Monday, 13 August 2007

Bottom of the Food Chain

I don't actually practise much medicine. I'm more like a PA to the general public; organising their appointments, making sure they're in the right place and getting the right scans at the right time. I don't make cups of tea, but neither am I called upon to make fine medical judgments. I write notes dictated by other doctors, and watch enviously as nurses and physiotherapists make decisions of their own.

Even the patients are more in control of their own destinies. Ms D, a young lady with a recurrence of gallstones (despite having had her gallbladder removed with keyhole surgery several years ago) was discharged today - but only because she was determined not to miss her holiday flight, booked for tomorrow morning. We would have kept her in for another couple of days, but she took charge.

In the pecking order of the hospital, I am senior only to the nurse who keeps believing the dementia patient who promises not to pull out his feeding tube.

I'd like to think it's not any particular personal deficit that's relegated me to this algae-like status. Most of the other new doctors inhabit the same desolate plain of existence.

As instructed by our seniors, we congregate outside the Imaging department, bearing requests for expensive scans. The Radiology registrar on call listens contemptuously, and then dispenses his verdicts like Simon Cowell on acid. If you thought auditioning for X Factor was tough, try getting a same-day CT scan in your local hospital. G4 would crap their pants.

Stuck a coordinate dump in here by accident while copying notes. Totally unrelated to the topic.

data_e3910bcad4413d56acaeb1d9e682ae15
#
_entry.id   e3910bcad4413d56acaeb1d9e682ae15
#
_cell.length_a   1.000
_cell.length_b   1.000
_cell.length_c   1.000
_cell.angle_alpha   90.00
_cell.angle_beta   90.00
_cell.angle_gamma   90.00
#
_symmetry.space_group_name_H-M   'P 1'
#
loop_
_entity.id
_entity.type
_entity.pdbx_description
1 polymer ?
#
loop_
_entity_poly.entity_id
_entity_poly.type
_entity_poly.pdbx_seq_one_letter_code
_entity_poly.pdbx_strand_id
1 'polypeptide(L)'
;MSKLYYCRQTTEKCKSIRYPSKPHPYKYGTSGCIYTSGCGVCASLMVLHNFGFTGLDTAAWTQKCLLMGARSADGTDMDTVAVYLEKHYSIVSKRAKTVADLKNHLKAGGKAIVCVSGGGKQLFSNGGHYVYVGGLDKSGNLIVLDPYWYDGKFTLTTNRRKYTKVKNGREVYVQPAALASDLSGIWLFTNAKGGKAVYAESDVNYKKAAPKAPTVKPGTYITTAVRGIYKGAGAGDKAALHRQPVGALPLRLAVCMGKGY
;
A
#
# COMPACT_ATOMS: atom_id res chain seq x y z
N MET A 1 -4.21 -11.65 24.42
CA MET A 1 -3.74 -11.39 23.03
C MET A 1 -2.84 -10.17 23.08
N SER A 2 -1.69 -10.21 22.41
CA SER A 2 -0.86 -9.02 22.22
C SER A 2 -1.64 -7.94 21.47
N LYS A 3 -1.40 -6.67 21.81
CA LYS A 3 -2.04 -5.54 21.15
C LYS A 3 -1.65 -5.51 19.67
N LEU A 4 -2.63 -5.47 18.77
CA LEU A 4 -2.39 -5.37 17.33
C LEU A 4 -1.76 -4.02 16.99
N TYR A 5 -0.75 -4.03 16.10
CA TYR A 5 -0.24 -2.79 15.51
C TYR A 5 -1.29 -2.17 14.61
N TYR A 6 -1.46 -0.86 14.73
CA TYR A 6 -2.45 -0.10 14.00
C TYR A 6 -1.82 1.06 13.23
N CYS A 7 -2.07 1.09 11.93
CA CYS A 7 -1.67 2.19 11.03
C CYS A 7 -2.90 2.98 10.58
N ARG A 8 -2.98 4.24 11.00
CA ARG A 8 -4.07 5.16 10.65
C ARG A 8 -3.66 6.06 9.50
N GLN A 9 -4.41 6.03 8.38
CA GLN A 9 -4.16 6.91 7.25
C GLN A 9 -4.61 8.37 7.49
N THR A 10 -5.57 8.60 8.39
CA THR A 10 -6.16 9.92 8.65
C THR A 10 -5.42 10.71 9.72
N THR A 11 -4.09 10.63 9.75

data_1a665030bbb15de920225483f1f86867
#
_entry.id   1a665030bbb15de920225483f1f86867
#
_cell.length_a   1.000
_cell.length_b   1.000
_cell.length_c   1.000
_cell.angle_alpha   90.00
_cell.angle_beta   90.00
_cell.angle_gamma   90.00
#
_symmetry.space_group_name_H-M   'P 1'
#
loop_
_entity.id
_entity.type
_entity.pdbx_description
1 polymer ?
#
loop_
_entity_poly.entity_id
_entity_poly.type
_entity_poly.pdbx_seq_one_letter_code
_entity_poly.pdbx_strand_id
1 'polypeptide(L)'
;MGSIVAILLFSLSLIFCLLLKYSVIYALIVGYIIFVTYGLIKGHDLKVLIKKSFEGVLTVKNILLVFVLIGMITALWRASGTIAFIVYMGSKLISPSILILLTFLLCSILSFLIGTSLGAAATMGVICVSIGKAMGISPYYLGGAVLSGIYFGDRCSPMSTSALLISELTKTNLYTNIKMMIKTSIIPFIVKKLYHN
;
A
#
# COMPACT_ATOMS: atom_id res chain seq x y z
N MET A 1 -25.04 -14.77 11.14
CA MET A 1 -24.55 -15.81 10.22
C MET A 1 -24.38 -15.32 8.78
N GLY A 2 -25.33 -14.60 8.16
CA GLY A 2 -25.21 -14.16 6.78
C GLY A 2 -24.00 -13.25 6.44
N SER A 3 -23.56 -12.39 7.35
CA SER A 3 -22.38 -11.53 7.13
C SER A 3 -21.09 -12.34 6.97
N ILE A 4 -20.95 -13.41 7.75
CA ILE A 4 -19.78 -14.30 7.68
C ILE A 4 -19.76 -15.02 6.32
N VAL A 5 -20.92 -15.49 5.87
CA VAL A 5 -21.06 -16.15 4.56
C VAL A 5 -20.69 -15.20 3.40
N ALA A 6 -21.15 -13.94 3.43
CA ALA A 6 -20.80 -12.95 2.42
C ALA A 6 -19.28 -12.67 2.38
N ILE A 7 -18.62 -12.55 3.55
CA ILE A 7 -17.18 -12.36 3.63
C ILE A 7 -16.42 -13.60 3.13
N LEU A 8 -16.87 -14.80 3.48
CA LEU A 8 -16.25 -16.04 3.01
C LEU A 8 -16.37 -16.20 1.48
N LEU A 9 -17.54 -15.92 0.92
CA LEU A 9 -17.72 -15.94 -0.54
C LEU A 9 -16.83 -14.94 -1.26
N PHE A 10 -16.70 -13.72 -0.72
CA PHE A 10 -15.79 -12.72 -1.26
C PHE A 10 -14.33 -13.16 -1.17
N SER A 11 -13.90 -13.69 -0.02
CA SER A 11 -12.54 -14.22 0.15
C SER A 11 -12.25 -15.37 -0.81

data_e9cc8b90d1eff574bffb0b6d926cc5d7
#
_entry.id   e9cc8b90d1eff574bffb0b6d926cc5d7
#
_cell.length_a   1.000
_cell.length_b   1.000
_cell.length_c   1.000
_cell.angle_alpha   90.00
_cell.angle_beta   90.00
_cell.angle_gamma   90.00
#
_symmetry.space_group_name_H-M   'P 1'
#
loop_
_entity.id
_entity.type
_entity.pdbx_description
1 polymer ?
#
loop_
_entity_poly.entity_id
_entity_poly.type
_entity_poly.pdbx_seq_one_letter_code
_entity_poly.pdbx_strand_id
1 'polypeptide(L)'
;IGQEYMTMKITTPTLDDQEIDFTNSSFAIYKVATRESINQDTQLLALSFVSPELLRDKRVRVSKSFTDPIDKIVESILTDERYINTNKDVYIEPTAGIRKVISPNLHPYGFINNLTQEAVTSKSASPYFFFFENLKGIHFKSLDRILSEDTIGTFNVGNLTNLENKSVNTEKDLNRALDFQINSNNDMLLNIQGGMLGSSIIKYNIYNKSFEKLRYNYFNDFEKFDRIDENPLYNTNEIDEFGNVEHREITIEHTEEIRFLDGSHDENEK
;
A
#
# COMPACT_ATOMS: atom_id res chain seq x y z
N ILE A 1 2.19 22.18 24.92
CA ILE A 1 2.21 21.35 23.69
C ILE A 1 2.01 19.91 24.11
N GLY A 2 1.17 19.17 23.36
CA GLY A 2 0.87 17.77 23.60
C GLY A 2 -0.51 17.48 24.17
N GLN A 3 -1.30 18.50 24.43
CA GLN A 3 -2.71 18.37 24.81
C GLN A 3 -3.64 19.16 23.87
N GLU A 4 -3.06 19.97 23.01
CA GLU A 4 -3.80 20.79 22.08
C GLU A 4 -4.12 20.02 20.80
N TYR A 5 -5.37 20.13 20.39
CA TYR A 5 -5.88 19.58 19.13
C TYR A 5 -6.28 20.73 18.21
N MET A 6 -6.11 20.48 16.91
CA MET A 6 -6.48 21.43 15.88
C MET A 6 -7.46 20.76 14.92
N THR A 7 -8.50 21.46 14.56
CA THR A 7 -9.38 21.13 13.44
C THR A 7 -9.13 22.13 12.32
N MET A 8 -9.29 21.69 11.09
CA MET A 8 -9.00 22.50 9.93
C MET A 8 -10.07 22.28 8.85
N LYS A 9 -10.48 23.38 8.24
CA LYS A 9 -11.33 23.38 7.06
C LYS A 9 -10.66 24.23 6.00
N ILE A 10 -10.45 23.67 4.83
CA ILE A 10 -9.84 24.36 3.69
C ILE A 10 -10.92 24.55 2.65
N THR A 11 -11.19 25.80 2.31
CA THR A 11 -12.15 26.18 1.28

Due to some inventive changes to the rota by the Human Resources department (ensuring that noone in Brussels is upset by the number of hours I work in a week), I now have very few patients to look after. This may seem like an odd complaint, given that last week I was almost catatonically stressed by my workload. But hanging around a hospital turns out not be much fun when you're neither a patient nor gainfully employed there. It's also annoying that, of the 5 patients we do have to take care of, we're largely watching them get better by themselves.

At least in medical terms, I know exactly where I stand. There's surprisingly little ambiguity on the bottom rung of the ladder. Truly, I am the lowliest worm.

The only way is up??

1 comment:

HospitalPhoenix said...

Some excellent thought-provoking musings... I hope you keep it up! I'm adding you to my sidebar so I remember to visit regularly.